(Left) Heeralal with the community bins (Photo - Aishwarya Tripathi, 101Reporters)

“Official government data deny the existence of rural waste generation in India. The rural data gap makes it difficult to construct accurate open waste burning emission inventories and plan waste management infrastructure,” it added.

Drains in Tikapurva, Bansa (Photo - Aishwarya Tripathi, 101Reporters)

The bumpy road

Better penetration of Information, Education and Communication (IEC) techniques is the need of the hour in Bansa. “We performed nukkad nataks [street plays], put up posters and wall slogans to boost awareness about solid and liquid waste segregation, but IEC is a persisting challenge. We still need more penetration to educate people about waste generation and its segregation,” Neeraj Kumar, former additional development officer, Bansa, told 101Reporters. He was transferred from the post last July.  

“Monitoring the work is a challenge. This is a big village with six majras [hamlets]. We still lack sufficient infrastructure for collection, segregation and for employing enough staff,” said Vivek Singh, who assists Sampoornanand in managing subsidiary tasks of the panchayat. 

(Above) Waste segregation process (below) picture of a sweeper (Photo - Aishwarya Tripathi, 101Reporters)

“We need a minimum of eight safai karmis to cover the entire panchayat. In 35 bylanes of Bansa, every drain gets cleaned once in 15 days because we do not have enough manpower,” Sampoornanand informed.

Safai Karmis in the community (Photo - Aishwarya Tripathi, 101Reporters)

There are two government-employed sanitation staff, but the numbers are grossly insufficient. Anurag Kumar (19) and Vikas Kumar (20) have been hired by the pradhan for Rs 9,000 per month. Both belong to the Scheduled Caste and are generational sanitation workers. “We tried looping in people from other communities by repetitively addressing it in the gram sabha meetings but to no avail,” Vivek said.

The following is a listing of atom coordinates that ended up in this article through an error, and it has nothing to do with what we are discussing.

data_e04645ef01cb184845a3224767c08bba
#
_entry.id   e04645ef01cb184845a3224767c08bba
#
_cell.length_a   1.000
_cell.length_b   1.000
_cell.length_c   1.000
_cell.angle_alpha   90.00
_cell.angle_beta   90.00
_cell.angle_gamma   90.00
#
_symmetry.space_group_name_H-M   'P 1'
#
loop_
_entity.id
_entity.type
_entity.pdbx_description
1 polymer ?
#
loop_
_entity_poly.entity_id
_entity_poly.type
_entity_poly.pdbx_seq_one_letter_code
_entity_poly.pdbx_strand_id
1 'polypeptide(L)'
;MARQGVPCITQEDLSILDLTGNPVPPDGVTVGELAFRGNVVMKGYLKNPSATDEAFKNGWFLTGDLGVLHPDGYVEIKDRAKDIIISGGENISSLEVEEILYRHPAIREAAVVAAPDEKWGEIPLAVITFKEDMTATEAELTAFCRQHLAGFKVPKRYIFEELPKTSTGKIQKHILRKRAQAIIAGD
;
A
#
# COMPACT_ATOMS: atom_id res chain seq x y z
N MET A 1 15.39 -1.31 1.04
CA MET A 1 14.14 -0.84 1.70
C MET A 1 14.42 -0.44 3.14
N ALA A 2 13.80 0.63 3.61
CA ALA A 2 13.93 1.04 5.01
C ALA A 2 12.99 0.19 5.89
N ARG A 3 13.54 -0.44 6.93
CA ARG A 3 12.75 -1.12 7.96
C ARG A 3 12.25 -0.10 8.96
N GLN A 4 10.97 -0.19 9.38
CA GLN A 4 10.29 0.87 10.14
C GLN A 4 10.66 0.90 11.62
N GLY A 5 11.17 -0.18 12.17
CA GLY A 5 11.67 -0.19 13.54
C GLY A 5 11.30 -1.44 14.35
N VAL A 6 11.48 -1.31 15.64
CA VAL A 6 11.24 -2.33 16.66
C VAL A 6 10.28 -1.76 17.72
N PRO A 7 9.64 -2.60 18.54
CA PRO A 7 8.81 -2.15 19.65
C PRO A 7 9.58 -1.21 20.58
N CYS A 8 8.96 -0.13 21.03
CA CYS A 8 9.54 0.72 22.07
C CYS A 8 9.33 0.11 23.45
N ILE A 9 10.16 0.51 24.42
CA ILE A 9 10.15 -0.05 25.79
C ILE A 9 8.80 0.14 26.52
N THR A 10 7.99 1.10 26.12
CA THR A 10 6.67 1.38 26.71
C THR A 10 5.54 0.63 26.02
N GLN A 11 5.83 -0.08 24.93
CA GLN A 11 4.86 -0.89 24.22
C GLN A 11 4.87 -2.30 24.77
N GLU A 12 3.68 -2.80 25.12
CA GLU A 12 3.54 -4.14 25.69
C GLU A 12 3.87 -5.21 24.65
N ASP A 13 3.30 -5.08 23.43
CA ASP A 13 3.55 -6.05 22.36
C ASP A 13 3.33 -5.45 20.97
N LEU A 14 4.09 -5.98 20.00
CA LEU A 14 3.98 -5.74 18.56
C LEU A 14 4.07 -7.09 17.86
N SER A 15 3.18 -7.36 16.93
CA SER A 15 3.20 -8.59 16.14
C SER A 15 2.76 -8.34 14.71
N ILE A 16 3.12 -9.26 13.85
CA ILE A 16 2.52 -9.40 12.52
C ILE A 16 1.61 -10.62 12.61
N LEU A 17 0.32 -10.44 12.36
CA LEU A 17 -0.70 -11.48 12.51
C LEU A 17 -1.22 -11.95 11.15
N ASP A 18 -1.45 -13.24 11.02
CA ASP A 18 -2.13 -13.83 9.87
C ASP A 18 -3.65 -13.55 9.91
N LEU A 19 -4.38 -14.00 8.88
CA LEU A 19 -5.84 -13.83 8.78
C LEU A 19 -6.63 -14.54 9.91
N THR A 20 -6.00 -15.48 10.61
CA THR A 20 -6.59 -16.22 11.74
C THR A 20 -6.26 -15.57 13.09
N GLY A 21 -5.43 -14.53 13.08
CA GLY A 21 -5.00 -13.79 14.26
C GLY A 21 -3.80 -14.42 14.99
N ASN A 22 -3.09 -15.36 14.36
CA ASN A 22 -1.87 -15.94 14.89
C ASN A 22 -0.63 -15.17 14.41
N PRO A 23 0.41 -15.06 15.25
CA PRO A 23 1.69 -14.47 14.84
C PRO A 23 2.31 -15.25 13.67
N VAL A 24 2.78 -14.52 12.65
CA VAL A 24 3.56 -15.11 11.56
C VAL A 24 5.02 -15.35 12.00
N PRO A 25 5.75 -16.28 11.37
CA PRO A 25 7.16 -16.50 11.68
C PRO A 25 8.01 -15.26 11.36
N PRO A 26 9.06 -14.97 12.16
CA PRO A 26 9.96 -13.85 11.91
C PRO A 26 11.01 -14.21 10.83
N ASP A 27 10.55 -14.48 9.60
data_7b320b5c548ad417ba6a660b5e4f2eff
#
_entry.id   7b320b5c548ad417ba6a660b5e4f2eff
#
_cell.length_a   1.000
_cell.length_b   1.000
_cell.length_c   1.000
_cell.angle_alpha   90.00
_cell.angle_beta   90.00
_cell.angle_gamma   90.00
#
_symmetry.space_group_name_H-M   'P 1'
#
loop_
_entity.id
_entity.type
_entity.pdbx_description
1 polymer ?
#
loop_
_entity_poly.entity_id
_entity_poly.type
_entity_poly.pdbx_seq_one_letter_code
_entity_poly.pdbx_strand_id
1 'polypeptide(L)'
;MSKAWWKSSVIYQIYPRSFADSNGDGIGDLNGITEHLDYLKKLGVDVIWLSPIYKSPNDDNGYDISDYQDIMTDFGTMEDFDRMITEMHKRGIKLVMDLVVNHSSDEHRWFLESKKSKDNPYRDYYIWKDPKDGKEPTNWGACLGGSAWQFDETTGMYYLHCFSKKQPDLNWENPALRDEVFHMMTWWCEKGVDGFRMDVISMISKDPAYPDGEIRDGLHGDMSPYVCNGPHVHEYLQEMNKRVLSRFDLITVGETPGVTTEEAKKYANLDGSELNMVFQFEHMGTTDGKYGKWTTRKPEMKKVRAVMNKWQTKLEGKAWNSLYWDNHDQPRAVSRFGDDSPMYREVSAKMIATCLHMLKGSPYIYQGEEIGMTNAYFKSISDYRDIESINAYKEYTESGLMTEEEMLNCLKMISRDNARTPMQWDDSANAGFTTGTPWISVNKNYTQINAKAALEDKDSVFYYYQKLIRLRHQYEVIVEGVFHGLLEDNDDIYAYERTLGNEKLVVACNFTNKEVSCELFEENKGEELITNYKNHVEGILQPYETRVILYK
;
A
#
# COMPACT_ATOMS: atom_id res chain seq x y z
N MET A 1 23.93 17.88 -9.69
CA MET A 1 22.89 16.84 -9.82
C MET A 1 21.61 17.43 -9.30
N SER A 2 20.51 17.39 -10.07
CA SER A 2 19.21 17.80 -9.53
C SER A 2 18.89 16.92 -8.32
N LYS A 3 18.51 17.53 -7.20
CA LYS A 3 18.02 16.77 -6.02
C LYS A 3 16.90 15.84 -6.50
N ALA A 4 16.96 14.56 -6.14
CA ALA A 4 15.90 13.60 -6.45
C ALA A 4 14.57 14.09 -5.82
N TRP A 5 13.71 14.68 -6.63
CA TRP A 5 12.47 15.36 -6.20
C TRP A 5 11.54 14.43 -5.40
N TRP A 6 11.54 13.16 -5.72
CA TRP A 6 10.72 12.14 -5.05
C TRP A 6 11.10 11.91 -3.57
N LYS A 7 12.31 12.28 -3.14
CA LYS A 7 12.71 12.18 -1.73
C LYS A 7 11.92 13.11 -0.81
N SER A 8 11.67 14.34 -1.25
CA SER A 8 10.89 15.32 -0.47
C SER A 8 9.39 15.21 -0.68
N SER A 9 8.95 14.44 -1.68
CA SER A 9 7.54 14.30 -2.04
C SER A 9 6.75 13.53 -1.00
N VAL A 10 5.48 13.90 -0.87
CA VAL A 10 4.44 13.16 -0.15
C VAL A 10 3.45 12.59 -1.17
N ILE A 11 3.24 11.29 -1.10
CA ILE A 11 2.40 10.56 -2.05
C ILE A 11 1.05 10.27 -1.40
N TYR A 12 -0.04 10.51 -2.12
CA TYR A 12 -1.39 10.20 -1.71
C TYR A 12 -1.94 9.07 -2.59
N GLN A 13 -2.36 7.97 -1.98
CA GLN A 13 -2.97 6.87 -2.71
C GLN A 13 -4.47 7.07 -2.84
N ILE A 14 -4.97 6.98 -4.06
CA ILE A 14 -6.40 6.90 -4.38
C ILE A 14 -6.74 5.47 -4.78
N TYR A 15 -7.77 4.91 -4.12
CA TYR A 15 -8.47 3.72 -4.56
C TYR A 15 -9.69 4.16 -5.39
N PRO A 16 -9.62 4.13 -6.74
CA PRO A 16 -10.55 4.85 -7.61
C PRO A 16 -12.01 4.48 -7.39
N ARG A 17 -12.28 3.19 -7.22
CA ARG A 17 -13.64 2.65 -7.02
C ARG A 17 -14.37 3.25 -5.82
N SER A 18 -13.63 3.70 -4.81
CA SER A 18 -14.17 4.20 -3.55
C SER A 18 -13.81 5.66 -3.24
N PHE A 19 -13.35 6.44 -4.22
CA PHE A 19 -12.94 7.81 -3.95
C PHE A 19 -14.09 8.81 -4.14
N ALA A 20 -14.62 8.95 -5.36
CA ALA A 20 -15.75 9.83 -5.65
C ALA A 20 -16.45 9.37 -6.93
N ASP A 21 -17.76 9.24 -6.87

At the recycling centre, Anurag and Vikas sort the collected dry waste into plastic, glass and metal to store them in designated compartments for selling later. “The revenue generated is routed back to the panchayat fund and utilised for improving waste management strategies,” Vivek said. However, this amount is not significant at present.

The Swachhta fund has been fully exhausted, Sampoornananda informed. However, under the 15th Finance Commission Report, 30% of the Central grant to be “disbursed to rural local bodies shall be earmarked for sanitation and maintenance of ODF status, and this should include management and treatment of household waste, and human excreta and faecal sludge management in particular.”

“This is not enough. The maintenance of the systems in place also requires funds. We are allowed to pay a maximum of Rs 6,000 to helpers from the Gram Panchayat Development Fund. The additional Rs 3,000 is paid out of my pocket,” he detailed.

Furthermore, presently only one collection e-vehicle is present. “We are trying to make available another collection vehicle to improve efficiency,” Vivek said.

Despite 77.7% of the state's population being rural as per the 2011 Census, the annual report by the Central Pollution Control Board, New Delhi, has no substantial data regarding the state’s rural waste management. In the report, Uttar Pradesh ranked 26th among all states and union territories in terms of its environmental performance pertaining to solid waste management.

“Mallawan block has 54 village panchayats and while holding meetings with gram pradhans, we often showcase Bansa as an example to solve the waste crisis in villages,” Awdhesh Kumar, Assistant Development Officer, Mallawan block, told 101Reporters.

Bansa is amongst the three shortlisted village panchayats from Uttar Pradesh for the national level Swachhta Puruskar. The results are awaited.  

Edited by Rekha Pulinnoli

Cover Photo - ASHA Vijaylaxmi talking to the people in Bansa (Photo - Aishwarya Tripathi, 101Reporters)